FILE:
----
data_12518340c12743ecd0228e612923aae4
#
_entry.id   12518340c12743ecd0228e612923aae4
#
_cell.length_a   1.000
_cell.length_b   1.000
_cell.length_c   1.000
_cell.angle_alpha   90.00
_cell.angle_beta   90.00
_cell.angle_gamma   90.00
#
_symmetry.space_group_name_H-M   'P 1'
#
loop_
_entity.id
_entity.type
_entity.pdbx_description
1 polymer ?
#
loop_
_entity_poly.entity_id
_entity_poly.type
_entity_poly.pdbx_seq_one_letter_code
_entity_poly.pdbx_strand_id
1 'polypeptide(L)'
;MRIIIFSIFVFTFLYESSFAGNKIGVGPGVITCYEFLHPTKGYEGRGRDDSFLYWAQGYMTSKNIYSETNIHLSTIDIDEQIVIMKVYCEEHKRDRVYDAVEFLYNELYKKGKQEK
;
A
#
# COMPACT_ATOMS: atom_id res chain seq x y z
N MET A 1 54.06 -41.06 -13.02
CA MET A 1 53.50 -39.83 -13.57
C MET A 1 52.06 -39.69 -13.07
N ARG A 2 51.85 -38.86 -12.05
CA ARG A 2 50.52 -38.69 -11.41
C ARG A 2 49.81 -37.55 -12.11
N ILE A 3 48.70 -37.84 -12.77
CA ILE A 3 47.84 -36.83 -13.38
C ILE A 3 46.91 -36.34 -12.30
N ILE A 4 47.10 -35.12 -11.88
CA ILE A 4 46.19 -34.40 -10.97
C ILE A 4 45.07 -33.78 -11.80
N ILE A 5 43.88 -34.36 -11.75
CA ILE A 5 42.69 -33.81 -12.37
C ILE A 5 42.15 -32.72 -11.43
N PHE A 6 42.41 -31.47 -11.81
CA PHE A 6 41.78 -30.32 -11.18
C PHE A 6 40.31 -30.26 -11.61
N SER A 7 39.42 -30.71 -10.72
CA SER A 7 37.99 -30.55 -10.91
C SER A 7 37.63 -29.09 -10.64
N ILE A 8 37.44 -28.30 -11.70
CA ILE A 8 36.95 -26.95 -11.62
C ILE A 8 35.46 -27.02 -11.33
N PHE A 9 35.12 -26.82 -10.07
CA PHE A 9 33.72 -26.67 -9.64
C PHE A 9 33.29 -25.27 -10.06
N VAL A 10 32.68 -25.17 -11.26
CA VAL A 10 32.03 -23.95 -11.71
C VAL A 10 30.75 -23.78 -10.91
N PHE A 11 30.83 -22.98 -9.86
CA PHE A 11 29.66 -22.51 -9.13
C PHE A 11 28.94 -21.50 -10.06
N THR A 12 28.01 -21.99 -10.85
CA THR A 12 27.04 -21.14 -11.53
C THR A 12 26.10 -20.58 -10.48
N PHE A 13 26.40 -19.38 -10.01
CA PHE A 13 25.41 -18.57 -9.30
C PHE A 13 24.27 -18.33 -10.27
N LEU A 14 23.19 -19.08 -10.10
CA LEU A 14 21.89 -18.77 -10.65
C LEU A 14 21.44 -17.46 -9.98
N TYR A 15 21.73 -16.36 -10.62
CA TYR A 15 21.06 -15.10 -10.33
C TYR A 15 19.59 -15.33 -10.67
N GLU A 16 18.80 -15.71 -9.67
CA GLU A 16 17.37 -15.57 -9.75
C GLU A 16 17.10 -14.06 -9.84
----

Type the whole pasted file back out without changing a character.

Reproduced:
data_12518340c12743ecd0228e612923aae4
#
_entry.id   12518340c12743ecd0228e612923aae4
#
_cell.length_a   1.000
_cell.length_b   1.000
_cell.length_c   1.000
_cell.angle_alpha   90.00
_cell.angle_beta   90.00
_cell.angle_gamma   90.00
#
_symmetry.space_group_name_H-M   'P 1'
#
loop_
_entity.id
_entity.type
_entity.pdbx_description
1 polymer ?
#
loop_
_entity_poly.entity_id
_entity_poly.type
_entity_poly.pdbx_seq_one_letter_code
_entity_poly.pdbx_strand_id
1 'polypeptide(L)'
;MRIIIFSIFVFTFLYESSFAGNKIGVGPGVITCYEFLHPTKGYEGRGRDDSFLYWAQGYMTSKNIYSETNIHLSTIDIDEQIVIMKVYCEEHKRDRVYDAVEFLYNELYKKGKQEK
;
A
#
# COMPACT_ATOMS: atom_id res chain seq x y z
N MET A 1 54.06 -41.06 -13.02
CA MET A 1 53.50 -39.83 -13.57
C MET A 1 52.06 -39.69 -13.07
N ARG A 2 51.85 -38.86 -12.05
CA ARG A 2 50.52 -38.69 -11.41
C ARG A 2 49.81 -37.55 -12.11
N ILE A 3 48.70 -37.84 -12.77
CA ILE A 3 47.84 -36.83 -13.38
C ILE A 3 46.91 -36.34 -12.30
N ILE A 4 47.10 -35.12 -11.88
CA ILE A 4 46.19 -34.40 -10.97
C ILE A 4 45.07 -33.78 -11.80
N ILE A 5 43.88 -34.36 -11.75
CA ILE A 5 42.69 -33.81 -12.37
C ILE A 5 42.15 -32.72 -11.43
N PHE A 6 42.41 -31.47 -11.81
CA PHE A 6 41.78 -30.32 -11.18
C PHE A 6 40.31 -30.26 -11.61
N SER A 7 39.42 -30.71 -10.72
CA SER A 7 37.99 -30.55 -10.91
C SER A 7 37.63 -29.09 -10.64
N ILE A 8 37.44 -28.30 -11.70
CA ILE A 8 36.95 -26.95 -11.62
C ILE A 8 35.46 -27.02 -11.33
N PHE A 9 35.12 -26.82 -10.07
CA PHE A 9 33.72 -26.67 -9.64
C PHE A 9 33.29 -25.27 -10.06
N VAL A 10 32.68 -25.17 -11.26
CA VAL A 10 32.03 -23.95 -11.71
C VAL A 10 30.75 -23.78 -10.91
N PHE A 11 30.83 -22.98 -9.86
CA PHE A 11 29.66 -22.51 -9.13
C PHE A 11 28.94 -21.50 -10.06
N THR A 12 28.01 -21.99 -10.85
CA THR A 12 27.04 -21.14 -11.53
C THR A 12 26.10 -20.58 -10.48
N PHE A 13 26.40 -19.38 -10.01
CA PHE A 13 25.41 -18.57 -9.30
C PHE A 13 24.27 -18.33 -10.27
N LEU A 14 23.19 -19.08 -10.10
CA LEU A 14 21.89 -18.77 -10.65
C LEU A 14 21.44 -17.46 -9.98
N TYR A 15 21.73 -16.36 -10.62
CA TYR A 15 21.06 -15.10 -10.33
C TYR A 15 19.59 -15.33 -10.67
N GLU A 16 18.80 -15.71 -9.67
CA GLU A 16 17.37 -15.57 -9.75
C GLU A 16 17.10 -14.06 -9.84